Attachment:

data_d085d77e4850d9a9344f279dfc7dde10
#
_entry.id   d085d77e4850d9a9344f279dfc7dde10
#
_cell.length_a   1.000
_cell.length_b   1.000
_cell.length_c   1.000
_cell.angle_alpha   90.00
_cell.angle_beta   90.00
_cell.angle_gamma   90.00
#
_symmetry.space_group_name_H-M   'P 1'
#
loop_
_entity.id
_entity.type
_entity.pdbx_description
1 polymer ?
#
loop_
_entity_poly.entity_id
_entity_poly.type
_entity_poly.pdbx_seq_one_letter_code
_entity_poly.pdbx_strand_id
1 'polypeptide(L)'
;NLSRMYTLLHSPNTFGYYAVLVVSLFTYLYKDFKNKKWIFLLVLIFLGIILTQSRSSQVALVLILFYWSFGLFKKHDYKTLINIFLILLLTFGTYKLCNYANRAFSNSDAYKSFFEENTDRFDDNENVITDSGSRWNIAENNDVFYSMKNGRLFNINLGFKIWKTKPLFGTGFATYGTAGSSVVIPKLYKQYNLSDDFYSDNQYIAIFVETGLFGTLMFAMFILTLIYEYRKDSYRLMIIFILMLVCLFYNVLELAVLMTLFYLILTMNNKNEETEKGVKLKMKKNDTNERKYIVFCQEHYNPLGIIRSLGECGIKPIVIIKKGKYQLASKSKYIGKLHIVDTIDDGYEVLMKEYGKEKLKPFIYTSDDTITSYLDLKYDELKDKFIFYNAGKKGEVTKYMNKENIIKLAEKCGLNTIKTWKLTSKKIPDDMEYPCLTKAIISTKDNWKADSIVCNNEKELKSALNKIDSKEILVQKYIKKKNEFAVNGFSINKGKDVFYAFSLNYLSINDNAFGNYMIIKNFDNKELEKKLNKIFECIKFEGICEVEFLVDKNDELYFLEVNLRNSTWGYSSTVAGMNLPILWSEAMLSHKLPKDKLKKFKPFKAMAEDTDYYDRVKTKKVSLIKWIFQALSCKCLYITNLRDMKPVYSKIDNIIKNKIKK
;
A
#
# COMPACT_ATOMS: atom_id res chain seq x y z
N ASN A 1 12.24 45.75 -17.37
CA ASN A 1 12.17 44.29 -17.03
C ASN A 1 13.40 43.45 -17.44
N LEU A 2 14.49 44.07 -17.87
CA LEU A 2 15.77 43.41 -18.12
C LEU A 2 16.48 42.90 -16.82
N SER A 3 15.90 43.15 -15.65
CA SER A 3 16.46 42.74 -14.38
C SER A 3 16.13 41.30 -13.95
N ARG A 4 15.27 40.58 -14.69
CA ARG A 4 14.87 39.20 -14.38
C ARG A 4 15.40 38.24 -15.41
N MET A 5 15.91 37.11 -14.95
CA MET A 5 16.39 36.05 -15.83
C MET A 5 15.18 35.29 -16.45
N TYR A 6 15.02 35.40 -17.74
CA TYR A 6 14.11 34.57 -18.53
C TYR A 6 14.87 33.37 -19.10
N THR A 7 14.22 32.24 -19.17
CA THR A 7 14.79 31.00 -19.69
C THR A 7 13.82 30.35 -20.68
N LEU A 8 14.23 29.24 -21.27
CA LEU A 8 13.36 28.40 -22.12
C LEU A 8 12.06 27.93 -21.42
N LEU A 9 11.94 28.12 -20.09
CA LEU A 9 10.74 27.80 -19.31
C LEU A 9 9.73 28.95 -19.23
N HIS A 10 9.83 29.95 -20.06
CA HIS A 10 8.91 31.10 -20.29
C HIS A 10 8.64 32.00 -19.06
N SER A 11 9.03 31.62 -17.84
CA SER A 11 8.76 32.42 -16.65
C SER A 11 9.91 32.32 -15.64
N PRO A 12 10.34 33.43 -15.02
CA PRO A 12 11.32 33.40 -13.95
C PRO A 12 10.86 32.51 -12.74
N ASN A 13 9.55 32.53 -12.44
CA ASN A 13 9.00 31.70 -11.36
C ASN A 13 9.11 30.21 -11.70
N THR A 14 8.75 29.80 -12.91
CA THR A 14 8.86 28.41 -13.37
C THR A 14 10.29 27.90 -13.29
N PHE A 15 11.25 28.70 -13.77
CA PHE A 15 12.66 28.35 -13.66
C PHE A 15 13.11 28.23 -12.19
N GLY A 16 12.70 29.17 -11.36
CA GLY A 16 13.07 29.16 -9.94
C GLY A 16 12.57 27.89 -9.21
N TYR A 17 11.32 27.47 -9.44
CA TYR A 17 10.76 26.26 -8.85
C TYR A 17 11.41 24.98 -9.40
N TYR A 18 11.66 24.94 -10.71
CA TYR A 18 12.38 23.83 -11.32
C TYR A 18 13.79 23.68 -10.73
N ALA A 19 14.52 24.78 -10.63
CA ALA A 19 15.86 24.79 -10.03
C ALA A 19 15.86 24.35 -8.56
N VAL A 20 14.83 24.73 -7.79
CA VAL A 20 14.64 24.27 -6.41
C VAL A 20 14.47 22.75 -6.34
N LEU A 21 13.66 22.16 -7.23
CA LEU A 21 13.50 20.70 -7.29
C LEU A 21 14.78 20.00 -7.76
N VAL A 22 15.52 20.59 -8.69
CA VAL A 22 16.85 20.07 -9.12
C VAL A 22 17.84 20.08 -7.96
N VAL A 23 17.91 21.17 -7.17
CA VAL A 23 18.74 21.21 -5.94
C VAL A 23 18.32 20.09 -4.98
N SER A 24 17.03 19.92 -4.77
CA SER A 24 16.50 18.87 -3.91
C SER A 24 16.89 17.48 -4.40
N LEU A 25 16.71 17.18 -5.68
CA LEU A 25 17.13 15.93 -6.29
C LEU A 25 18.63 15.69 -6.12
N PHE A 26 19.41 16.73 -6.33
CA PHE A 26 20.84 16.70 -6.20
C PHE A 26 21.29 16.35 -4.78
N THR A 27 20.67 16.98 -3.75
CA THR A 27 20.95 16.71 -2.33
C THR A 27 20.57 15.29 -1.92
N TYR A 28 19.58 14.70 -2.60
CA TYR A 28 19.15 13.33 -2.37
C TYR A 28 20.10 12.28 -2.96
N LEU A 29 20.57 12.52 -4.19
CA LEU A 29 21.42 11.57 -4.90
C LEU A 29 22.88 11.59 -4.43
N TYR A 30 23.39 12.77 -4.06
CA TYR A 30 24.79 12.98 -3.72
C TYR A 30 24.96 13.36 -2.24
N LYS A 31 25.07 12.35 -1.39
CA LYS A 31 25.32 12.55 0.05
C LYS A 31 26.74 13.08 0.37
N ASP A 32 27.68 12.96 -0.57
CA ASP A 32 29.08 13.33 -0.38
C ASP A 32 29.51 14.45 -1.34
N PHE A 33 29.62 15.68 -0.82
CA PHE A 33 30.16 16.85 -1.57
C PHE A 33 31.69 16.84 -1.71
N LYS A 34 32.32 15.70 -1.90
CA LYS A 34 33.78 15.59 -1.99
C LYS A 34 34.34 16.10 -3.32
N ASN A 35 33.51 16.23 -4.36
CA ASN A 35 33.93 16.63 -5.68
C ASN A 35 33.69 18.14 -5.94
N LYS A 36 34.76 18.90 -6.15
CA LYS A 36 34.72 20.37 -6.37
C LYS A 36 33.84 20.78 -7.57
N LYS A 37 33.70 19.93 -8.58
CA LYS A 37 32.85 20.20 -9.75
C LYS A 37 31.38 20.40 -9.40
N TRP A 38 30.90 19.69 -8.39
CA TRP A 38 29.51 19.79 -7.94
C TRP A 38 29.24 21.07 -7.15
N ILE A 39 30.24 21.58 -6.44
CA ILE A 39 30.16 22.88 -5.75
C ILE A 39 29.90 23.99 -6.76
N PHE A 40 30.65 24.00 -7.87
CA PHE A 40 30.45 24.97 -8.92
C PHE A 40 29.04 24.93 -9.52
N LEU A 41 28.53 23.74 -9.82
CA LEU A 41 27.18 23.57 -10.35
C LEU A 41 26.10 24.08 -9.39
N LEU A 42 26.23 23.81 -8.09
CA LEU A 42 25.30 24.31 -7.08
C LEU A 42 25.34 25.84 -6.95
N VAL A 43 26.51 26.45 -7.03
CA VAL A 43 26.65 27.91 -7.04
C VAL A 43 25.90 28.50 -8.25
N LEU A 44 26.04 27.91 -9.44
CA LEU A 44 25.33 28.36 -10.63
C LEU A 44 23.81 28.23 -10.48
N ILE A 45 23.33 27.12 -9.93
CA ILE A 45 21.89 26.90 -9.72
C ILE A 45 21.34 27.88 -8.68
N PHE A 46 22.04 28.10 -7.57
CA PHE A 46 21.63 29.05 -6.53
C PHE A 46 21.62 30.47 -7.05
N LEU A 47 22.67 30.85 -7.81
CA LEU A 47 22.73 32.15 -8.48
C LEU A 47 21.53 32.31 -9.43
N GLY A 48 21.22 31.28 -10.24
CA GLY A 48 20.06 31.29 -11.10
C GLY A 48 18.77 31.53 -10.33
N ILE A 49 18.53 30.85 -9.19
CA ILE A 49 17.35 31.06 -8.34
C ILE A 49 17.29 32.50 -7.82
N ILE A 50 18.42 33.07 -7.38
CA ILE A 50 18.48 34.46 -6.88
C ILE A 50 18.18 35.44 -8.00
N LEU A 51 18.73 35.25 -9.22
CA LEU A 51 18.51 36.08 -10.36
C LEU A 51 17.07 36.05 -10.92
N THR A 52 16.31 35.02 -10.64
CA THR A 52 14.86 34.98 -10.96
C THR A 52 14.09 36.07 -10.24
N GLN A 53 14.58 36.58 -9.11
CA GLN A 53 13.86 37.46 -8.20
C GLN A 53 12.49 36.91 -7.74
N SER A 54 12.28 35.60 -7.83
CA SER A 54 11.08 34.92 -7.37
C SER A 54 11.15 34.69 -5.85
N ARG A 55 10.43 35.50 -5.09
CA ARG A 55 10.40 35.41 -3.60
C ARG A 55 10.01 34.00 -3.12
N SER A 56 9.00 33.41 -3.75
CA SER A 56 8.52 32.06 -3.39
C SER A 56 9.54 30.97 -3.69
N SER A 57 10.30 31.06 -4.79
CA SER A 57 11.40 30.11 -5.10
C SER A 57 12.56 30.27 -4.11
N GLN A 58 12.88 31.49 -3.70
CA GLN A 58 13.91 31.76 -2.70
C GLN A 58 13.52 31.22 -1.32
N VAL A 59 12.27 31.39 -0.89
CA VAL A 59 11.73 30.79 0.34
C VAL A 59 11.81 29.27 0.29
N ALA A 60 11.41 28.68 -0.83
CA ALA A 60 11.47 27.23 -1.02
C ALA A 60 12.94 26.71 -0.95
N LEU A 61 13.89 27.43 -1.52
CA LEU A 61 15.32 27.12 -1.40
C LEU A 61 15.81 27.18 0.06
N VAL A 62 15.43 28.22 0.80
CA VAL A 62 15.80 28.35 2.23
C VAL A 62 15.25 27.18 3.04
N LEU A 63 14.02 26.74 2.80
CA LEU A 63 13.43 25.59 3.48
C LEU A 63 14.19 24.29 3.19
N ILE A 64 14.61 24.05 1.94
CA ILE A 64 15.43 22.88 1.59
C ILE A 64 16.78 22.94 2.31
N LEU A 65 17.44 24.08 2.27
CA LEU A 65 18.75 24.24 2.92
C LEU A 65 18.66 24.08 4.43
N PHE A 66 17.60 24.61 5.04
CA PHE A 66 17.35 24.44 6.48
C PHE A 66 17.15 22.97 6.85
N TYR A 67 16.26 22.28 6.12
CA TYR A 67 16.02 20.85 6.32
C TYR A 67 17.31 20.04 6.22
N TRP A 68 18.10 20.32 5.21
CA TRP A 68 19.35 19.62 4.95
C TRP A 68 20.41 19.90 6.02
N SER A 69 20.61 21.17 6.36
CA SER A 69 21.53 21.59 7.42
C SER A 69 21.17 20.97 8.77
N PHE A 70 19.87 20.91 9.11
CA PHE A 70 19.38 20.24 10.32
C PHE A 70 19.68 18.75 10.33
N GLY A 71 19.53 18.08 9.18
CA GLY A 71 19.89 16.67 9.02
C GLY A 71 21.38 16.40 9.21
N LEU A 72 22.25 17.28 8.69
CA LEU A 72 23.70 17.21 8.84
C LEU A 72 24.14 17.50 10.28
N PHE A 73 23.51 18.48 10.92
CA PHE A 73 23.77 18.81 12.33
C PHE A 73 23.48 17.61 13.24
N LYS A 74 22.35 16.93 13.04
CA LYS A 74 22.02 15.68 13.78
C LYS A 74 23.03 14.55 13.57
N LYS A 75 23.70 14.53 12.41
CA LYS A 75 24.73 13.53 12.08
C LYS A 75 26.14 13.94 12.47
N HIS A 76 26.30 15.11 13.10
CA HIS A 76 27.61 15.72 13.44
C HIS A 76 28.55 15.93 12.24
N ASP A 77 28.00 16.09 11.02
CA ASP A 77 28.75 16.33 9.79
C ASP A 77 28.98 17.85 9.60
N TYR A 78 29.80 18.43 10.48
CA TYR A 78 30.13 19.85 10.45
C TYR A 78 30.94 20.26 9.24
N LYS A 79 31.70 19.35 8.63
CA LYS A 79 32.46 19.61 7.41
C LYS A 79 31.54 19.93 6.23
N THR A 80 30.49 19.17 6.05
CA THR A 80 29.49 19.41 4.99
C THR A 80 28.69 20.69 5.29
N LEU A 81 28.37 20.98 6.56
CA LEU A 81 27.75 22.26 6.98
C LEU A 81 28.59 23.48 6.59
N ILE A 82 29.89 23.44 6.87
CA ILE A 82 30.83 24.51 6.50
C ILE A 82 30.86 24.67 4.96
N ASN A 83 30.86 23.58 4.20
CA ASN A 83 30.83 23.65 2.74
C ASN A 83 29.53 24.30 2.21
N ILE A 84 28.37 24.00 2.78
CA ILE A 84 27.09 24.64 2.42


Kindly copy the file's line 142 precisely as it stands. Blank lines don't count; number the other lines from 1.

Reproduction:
N TRP A 38 30.90 19.69 -8.39